In my research I build systems for discovering, preparing, and processing data. The goal of my reseach is to understand and exploit the value of data. I often use techniques from data management, statistics, and machine learning.
If you are interested in doing a PhD or Postdoc with me, send me an email explaining your interest, and attach an up-to-date CV.
If you are currently an undergraduate at UChicago and are interested in participating in a research project, send me an up-to-date CV and let's chat.
Organizations store data in hundreds of different data sources, including relational databases, files, and large data lake repositories. These data sources contain valuable information and insights that can be beneficial to multiple aspects of modern data-driven organizations. However, as more data is produced, our ability to use it reduces dramatically, as no single person knows about all the existent data sources. One big challenge is to discover the data sources that are relevant to answer a particular question. Aurum is a data discovery system to answer "discovery queries" on large volumes of data.
In addition to structured sources such as relational tables, organizations are plagued with unstructured sources such as PDFs, text files and emails as well. Integrating both kinds of sources has been a cornerstone of multiple research communitifies for decades. It is challenging because it demands extracting structure from the unstructured sources and then finding a common schema to represent both. In this line of research, we advocate a different approach: rather than trying to infer a common schema, we aim to find a common representation for both structured and unstructured data. Specifically, we argue for an embedding (i.e., a vector space) in which all entities, rows, columns, and paragraphs are represented as points. In the embedding, the distance between points indicates their degree of relatedness, and we learn the embedding so that it satisfies different downstream applications, from filling missing values, to data discovery and verification among many others.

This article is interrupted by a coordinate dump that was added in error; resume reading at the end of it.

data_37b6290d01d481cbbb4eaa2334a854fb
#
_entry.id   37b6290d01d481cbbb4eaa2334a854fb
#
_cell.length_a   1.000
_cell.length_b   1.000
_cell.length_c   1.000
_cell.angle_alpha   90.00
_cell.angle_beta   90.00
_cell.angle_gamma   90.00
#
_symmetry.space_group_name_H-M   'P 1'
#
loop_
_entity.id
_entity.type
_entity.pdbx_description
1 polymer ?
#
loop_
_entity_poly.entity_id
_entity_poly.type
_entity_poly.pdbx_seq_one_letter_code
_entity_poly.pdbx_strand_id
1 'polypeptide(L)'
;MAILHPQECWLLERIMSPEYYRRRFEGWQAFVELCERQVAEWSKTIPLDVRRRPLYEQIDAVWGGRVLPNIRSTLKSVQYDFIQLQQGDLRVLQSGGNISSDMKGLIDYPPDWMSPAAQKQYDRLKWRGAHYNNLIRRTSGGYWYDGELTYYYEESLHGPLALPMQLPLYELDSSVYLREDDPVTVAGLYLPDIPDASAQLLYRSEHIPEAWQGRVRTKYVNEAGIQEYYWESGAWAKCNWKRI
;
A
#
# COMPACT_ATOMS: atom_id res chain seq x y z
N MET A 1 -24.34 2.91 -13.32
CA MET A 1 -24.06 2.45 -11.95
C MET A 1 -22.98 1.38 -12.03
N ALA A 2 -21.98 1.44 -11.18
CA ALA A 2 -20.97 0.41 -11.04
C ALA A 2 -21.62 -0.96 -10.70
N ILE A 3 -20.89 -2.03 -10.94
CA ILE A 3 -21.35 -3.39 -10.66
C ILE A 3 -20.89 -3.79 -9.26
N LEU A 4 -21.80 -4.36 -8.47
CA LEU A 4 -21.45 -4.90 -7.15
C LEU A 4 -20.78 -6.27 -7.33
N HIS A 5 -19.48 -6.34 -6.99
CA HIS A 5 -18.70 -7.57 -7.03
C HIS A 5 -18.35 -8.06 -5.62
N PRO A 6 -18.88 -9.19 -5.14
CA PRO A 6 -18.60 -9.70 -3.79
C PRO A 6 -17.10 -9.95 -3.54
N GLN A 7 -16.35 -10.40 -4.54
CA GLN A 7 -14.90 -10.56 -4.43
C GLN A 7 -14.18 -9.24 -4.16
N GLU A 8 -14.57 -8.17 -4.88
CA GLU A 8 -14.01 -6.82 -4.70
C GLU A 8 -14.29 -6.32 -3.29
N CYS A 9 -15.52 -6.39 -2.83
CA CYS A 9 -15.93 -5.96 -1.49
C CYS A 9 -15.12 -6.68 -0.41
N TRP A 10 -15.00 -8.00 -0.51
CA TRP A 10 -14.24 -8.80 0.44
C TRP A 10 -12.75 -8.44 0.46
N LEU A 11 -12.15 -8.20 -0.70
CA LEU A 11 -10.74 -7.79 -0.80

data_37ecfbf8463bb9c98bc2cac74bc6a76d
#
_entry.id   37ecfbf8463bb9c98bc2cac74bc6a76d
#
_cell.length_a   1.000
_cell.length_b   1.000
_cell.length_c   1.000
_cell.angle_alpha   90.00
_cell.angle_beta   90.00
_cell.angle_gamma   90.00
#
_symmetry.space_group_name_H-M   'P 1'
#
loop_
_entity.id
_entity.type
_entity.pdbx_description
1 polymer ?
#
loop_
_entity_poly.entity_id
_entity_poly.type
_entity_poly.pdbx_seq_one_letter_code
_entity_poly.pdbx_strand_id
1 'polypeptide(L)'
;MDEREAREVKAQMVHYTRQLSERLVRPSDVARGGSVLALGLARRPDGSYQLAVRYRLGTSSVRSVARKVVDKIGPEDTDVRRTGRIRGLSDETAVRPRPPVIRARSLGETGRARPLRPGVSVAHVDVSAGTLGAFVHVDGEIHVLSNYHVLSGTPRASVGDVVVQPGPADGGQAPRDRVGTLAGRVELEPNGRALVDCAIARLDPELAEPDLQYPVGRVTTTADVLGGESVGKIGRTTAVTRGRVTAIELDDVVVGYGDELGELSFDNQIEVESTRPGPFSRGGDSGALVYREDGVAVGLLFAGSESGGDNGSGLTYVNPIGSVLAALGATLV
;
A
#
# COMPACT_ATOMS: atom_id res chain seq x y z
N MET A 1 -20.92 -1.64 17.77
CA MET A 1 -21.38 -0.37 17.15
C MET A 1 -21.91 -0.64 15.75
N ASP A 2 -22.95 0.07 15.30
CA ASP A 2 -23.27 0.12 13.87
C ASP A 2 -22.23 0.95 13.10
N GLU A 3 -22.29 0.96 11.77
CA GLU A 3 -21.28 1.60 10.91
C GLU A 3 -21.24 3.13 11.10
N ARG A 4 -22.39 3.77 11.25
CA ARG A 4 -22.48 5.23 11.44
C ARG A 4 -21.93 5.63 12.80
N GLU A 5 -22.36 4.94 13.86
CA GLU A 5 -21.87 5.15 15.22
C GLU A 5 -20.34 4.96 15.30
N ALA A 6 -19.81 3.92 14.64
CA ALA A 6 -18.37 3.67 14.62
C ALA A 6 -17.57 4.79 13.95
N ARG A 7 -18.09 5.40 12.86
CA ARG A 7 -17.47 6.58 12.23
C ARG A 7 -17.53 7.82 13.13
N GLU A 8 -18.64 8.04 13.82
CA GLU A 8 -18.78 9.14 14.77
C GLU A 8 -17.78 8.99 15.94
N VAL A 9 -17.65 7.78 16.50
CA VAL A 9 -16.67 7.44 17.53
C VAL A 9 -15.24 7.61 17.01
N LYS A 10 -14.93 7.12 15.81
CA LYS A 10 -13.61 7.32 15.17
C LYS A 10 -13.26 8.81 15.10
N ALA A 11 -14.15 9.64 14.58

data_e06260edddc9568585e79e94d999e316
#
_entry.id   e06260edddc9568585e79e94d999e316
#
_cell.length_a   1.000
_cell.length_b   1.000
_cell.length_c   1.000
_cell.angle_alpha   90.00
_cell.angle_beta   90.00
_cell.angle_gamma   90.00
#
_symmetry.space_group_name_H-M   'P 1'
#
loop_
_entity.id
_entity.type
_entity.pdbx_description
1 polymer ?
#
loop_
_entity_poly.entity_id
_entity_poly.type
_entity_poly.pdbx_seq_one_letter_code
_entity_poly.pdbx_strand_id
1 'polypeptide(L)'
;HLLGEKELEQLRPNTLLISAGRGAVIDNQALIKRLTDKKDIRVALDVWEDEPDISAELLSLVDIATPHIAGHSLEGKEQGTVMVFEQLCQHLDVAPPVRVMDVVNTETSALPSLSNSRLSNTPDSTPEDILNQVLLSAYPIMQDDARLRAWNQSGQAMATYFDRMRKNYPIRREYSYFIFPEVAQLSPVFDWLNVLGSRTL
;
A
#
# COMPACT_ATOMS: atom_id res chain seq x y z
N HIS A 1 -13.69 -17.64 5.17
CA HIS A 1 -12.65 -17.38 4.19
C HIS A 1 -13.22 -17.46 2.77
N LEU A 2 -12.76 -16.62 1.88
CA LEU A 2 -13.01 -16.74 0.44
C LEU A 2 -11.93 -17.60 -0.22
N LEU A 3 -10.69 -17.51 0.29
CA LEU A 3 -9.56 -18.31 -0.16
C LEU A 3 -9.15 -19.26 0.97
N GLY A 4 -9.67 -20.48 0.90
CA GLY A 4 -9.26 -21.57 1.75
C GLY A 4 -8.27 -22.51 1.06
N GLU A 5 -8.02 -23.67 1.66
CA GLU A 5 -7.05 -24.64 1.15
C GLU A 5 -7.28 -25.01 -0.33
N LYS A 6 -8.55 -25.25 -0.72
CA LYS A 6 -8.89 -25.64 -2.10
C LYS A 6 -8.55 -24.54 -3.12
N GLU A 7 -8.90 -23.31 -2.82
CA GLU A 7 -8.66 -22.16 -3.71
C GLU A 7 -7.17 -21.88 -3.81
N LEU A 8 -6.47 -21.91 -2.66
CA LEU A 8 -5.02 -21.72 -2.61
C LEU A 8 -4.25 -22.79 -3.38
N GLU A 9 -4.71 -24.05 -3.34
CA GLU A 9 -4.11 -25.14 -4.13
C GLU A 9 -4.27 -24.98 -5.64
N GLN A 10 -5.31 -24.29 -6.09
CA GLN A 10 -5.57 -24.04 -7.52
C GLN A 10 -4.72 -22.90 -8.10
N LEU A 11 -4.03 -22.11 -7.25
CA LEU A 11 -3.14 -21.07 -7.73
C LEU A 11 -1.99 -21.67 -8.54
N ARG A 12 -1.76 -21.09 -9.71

Large-scale data processing systems depend on stateless dataflows to extract data parallelims and execute the programs with fault tolerance. Many applications that require explicit access to state cannot be executed efficiently in such systems. Stateful data-parallel processing permits to execute stateful programs efficiently and still keeping the data parallelism and fault tolerance properties of traditional dataflow systems. In addition, with state in the applications we can translate imperative programs into stateful dataflow graphs, that can execute on a stateful data-parallel processing system.
VLDB'20 PC Member
SoCC'20 PC Member
SIGMOD'19 PC Member